Dying for that new job but worried about how you will come across on the day? Don’t be afraid, follow our 13 wicked tips to pull off a killer interview:
Make sure you conduct some thorough background research on the company before your interview. It is really important that you are aware of exactly what the company does as the interviewer is highly likely to ask what you know about them. Company websites should be your first port of call to gain as much information as you can in order to impress your interviewers.
Have questions ready
Prepare any questions for the interview in advance as the interviewer is likely to ask if you have any questions at the end of the interview. Asking questions shows interest, people skills and emotional intelligence. Demonstrate that you are knowledgeable about the company and ask relevant questions to show that you have prepared for the interview.
Plan your route
Know where you are going and if possible do a trial run to the company beforehand.
Don’t be late by trying to find the company as it shows you are disorganised and have failed to plan. It is better to be early than late, although don’t arrive too early, 10 minutes before is fine.
Know your CV
Read through both your CV and the job description beforehand and make connections to your relevant skills and attributes – the interviewer will ask you questions around your CV so be prepared to explain your reasons for leaving each job in a positive light.
Ensure you always wear business attire irrelevant of what role you are going for. First impressions last! If you are not smart enough initially this could go against you, so dress in a professional manner to show that you are taking your job search seriously and that you have a professional attitude to your work.
Make a note of who you are seeing and know who you need to ask for. Anyone you meet from this moment forward may directly or indirectly influence the final decision maker therefore ensure you are polite to the receptionist, secretary etc. Take a copy of your CV with you so you can go through it with the interviewer. If you smoke try not to smoke before you go into the interview.
Be aware of how you sit during the interview and ensure you have good posture. Many candidates can jeopardise their chances because they look disinterested, but positive, open body language will make sure this doesn’t happen. Shake hands firmly with your interviewer and smile; your initial greeting, as with your presentation, will create an important first impression. Maintain eye contact and if there is more than one person present during the interview, which is often the case, ensure you respond to both parties when answering questions to show you can build relationships.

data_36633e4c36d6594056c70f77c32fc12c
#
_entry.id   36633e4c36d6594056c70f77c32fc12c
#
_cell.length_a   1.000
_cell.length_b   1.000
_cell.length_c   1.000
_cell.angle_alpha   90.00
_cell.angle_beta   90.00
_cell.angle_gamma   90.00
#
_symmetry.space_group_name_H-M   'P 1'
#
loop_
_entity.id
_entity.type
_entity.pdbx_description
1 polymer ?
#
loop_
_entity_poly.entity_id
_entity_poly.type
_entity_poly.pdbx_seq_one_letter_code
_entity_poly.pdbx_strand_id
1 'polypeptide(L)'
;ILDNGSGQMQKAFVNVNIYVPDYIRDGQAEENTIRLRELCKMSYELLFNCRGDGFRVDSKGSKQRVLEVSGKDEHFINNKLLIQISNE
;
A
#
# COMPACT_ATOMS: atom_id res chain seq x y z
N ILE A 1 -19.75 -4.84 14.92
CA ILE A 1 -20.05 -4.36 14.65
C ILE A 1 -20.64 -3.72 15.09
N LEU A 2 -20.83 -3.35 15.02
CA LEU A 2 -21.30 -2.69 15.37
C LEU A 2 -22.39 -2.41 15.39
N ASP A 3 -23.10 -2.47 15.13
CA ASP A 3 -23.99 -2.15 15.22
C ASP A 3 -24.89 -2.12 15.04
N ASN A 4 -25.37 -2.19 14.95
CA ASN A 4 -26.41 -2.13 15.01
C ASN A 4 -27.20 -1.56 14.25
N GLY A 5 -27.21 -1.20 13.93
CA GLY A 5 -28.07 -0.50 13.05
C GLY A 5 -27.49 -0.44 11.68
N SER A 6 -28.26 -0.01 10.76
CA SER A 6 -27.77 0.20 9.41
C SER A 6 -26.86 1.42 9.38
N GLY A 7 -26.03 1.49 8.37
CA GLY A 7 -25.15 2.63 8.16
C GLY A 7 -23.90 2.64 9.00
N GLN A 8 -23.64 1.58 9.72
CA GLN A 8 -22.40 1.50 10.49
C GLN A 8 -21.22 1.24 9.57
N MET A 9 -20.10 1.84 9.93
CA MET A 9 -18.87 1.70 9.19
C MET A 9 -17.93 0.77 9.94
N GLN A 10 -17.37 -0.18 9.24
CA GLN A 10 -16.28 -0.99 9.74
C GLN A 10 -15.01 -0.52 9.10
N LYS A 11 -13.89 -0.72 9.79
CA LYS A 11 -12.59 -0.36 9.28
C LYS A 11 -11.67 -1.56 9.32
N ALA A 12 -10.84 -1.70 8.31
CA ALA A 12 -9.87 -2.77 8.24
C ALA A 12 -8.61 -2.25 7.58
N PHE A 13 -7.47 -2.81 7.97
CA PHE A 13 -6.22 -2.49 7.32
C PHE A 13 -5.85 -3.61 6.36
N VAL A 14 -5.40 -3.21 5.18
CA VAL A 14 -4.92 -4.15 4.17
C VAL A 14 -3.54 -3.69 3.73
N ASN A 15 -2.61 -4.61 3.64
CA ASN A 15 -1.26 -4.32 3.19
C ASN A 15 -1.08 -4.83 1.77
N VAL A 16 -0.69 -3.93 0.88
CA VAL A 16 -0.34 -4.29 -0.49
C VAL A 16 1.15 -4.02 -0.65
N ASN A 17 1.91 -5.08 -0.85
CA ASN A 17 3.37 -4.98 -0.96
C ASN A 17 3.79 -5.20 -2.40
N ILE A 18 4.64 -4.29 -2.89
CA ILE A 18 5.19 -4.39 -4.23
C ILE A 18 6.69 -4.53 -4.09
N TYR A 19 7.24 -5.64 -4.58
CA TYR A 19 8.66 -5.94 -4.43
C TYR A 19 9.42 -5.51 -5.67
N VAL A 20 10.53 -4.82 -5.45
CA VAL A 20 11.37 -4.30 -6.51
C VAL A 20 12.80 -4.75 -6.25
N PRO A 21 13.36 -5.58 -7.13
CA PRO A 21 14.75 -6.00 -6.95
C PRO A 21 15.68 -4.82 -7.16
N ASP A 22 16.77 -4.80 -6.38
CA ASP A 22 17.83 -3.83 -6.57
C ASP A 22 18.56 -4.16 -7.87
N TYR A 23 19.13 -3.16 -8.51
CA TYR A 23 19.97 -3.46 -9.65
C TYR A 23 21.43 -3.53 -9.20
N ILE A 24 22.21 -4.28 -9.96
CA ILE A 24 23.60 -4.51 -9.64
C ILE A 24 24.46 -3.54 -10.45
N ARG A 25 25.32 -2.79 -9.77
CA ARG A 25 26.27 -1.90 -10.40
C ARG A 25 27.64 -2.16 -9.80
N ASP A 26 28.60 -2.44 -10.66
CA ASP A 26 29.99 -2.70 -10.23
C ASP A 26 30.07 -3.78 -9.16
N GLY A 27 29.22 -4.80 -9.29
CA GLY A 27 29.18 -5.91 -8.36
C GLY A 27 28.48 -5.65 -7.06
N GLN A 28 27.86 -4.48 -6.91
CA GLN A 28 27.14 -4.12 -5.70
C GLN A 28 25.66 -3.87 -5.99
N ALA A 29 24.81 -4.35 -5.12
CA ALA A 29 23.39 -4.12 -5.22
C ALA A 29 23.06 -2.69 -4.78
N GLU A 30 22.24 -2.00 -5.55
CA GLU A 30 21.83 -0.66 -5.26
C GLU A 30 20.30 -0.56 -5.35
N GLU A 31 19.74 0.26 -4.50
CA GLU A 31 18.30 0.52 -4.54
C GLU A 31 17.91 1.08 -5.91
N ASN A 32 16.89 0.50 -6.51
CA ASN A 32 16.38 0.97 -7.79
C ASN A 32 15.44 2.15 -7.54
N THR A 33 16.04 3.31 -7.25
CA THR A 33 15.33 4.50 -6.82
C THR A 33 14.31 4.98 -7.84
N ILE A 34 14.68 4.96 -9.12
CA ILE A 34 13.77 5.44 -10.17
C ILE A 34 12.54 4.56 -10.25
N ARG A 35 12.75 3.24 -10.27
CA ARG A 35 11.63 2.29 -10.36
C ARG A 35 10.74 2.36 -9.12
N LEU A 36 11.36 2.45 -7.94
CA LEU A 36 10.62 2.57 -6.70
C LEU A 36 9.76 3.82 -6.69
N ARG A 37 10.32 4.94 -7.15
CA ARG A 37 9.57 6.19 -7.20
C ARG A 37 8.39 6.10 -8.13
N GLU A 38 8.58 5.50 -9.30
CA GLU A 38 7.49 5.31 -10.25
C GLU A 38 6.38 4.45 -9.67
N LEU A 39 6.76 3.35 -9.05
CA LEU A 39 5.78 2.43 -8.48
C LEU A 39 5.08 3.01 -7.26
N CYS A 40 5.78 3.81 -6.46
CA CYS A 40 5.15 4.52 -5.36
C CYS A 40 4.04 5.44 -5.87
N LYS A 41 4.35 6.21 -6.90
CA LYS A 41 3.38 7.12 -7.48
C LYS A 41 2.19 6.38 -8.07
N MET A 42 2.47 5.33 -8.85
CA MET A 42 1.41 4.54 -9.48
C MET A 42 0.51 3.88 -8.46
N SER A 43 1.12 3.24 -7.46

Be yourself, confidently
During the interview be confident, be yourself and be enthusiastic. The client has taken the time out to read your CV and has put time aside to interview you so they are obviously interested in what you have to offer.
Manners are free
Remain courteous throughout the interview and try not to use slang or abbreviated words. You are looking to show the interviewer that you are motivated and that you will be a good fit for their team and organisation.
Show your strengths
During the interview you should look to convey your accomplishments and strengths and relate them to the role you are going for. You will need to focus on the positives and steer clear of any negatives, be it previous managers or previous positions, as this can really go against you at interview.
Expand on examples
Avoid answering just ‘yes’ or ‘no’ answers and instead give well though-out relevant answers. Do not underestimate your abilities if you have not had previous work experience – relate the questions to your studies instead i.e. working to deadlines – course deadlines etc. Be careful not to oversell yourself and come across as over confident.
Sometimes people actually forget to listen to the questions. Don’t be afraid to ask for something to be repeated if you don’t understand or need clarification and take time to consider your answer.
Be prepared to answer the question: “Why do you want this job?”
The interviewer is very likely to ask you why you are interested in the job and be able to explain clearly and articulately about why you are well suited and what skills you can bring to the position.
Charmaine’s extensive recruitment career started in 2001. Heading up our IT Recruitment Division, Charmaine has an uncanny knack of sourcing uniquely skilled talent for our clients and this is coupled with a tenacity and a great work ethic resulting in many recruitment success stories. Her ability to stay calm when …